The Supreme Court declined to block the execution of Texas man Arthur Brown, who is scheduled to die on Thursday for his role in the 1992 shooting deaths of four people. Brown had asked the justices to put his execution on hold and direct a state court to consider his claim that he should not be executed because he is intellectually disabled. In a brief unsigned order, the justices on Thursday afternoon denied that request.
If any of the justices dissented from the denial of Brown’s plea for a stay of his execution, they did not note their disagreement publicly.
Brown was sentenced to death in November 1993 for his role in a robbery in Houston in which six people were shot; four of those people – Jessica Quinones, Jose Guadalupe Tovar, Audrey Brown, and Frank Farias – were killed. Brown’s initial challenges to his conviction and sentence were unsuccessful.
Nine years after Brown’s trial, the Supreme Court ruled in Atkins v. Virginia that the Eighth Amendment’s ban on cruel and unusual punishment prohibits the execution of individuals with intellectual disabilities. Relying on Atkins, Brown went back to state court, seeking to overturn his death sentence.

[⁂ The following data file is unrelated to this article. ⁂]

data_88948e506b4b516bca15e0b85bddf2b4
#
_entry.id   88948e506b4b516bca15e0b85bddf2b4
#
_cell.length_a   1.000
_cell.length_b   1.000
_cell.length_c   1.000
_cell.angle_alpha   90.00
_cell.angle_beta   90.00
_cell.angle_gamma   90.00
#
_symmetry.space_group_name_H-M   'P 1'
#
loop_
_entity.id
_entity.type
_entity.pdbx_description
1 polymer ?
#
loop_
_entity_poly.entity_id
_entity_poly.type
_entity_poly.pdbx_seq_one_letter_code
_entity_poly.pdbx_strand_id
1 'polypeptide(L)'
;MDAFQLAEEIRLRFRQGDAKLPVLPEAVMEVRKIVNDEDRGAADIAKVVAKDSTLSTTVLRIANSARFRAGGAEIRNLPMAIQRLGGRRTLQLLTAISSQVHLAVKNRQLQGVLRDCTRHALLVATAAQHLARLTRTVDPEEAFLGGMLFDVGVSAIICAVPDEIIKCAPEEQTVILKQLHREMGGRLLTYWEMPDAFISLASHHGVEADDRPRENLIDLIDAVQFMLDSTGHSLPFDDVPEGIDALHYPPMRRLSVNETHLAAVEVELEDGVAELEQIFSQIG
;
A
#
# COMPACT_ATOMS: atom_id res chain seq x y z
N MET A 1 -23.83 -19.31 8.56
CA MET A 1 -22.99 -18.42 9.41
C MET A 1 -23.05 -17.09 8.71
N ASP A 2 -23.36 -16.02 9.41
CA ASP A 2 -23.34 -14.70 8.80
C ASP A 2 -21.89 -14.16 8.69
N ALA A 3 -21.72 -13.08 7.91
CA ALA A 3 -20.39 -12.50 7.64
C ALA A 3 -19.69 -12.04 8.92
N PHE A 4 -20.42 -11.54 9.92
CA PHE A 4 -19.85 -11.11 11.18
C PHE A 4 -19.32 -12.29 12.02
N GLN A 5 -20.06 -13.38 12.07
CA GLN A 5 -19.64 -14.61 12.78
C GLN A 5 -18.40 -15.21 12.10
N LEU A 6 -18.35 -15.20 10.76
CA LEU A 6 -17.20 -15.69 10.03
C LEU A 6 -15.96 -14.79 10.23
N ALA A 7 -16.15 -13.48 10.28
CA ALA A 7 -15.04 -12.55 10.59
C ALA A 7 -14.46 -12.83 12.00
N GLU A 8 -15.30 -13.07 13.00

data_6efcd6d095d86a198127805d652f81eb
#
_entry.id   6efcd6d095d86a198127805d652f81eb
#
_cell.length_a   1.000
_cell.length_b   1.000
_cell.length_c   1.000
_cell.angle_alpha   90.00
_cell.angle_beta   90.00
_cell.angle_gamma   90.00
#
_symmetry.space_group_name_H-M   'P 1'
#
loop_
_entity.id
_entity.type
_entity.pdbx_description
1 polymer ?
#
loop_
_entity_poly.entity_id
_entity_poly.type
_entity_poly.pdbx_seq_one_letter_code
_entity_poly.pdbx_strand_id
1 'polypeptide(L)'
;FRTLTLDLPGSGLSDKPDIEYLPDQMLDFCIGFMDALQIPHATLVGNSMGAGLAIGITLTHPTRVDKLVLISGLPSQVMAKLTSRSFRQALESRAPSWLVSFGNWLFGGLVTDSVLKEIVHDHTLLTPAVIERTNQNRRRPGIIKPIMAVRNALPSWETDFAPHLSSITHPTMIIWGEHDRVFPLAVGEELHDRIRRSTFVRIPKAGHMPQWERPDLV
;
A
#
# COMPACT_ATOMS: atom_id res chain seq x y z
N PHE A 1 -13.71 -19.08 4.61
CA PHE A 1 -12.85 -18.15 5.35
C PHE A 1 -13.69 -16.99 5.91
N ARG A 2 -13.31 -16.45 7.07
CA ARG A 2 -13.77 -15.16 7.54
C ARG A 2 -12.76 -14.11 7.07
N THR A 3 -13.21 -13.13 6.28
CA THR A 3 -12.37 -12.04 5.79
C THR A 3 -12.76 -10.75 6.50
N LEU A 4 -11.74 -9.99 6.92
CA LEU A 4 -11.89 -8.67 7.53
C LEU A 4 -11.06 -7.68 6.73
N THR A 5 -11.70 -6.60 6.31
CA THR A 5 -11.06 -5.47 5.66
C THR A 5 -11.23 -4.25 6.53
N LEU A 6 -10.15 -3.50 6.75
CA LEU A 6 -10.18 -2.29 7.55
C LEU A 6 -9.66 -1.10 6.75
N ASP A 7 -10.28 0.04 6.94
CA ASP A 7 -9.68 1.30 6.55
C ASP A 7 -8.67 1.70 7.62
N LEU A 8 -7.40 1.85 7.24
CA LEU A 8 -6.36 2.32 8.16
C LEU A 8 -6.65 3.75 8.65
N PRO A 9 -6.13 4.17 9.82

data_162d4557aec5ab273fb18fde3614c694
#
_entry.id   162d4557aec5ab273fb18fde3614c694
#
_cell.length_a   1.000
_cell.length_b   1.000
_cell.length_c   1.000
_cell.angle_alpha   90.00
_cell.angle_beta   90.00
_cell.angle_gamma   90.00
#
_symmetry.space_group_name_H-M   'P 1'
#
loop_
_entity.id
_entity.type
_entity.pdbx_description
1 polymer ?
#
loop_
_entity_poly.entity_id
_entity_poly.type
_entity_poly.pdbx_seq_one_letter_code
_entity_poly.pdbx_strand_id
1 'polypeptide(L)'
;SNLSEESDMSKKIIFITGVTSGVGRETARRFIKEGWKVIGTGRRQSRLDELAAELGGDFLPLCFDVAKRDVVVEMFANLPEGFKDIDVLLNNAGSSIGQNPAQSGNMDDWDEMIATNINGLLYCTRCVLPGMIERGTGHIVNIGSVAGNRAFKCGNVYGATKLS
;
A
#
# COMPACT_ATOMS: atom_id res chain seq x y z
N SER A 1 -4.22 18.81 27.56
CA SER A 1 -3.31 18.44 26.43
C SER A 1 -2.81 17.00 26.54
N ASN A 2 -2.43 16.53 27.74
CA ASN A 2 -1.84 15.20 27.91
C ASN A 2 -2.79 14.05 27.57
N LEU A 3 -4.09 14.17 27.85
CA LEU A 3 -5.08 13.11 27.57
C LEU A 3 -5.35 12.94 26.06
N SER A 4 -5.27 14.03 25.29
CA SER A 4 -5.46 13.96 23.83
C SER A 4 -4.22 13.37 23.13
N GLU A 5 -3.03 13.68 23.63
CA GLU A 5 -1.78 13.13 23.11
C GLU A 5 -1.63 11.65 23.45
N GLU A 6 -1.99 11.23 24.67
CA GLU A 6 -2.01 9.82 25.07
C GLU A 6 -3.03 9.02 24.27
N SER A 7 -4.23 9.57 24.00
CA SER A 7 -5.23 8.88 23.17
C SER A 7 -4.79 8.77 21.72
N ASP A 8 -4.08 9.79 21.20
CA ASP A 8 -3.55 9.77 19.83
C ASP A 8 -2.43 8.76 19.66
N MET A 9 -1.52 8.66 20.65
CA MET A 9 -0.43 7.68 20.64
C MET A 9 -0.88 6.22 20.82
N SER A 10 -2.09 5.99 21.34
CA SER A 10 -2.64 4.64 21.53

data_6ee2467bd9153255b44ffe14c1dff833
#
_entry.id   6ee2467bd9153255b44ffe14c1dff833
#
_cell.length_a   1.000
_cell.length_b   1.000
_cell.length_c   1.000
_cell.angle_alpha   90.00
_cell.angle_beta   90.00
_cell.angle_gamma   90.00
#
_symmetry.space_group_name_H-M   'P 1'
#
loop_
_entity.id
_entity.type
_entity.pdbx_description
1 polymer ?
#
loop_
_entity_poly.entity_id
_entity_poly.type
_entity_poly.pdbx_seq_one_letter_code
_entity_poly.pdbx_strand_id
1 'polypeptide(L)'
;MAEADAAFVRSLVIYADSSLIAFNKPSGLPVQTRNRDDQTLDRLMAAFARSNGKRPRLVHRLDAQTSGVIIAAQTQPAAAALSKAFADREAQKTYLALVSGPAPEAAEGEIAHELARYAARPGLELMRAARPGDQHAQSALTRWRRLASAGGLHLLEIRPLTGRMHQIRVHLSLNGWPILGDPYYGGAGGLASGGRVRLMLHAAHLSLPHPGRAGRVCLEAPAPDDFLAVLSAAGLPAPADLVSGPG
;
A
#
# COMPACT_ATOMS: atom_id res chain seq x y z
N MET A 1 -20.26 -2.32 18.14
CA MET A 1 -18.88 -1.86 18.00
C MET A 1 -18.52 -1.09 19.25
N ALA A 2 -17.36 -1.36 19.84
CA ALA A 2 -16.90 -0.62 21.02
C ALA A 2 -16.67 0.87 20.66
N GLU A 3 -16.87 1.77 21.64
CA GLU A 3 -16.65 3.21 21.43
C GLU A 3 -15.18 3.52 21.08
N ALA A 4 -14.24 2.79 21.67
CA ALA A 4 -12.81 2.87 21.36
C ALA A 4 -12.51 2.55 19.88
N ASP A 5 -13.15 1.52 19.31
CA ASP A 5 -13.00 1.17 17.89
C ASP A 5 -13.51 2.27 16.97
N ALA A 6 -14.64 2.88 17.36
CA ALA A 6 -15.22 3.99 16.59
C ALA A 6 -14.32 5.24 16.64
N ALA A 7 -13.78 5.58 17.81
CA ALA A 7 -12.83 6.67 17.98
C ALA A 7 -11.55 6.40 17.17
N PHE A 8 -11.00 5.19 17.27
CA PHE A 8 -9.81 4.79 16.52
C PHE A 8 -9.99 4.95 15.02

The Texas Court of Criminal Appeals, the state’s highest court for criminal cases, dismissed Brown’s request for relief on procedural grounds, without reaching his contention that he is intellectually disabled.
That prompted Brown to come to the Supreme Court on Wednesday. He told the justices that if the TCCA’s decision stands, he will be “executed without any court having considered the strong evidence that he is intellectually disabled.”
The state countered that, in deciding Brown’s case, the TCCA had effectively reviewed the merits of Brown’s claim. Brown had simply not shown, the state wrote, that he is intellectually disabled. Noting that the victims’ families “have waited 30 years for justice,” the state urged the court not to delay Brown’s execution “to review a claim that could have been raised years before.”
This post is also published on SCOTUSblog.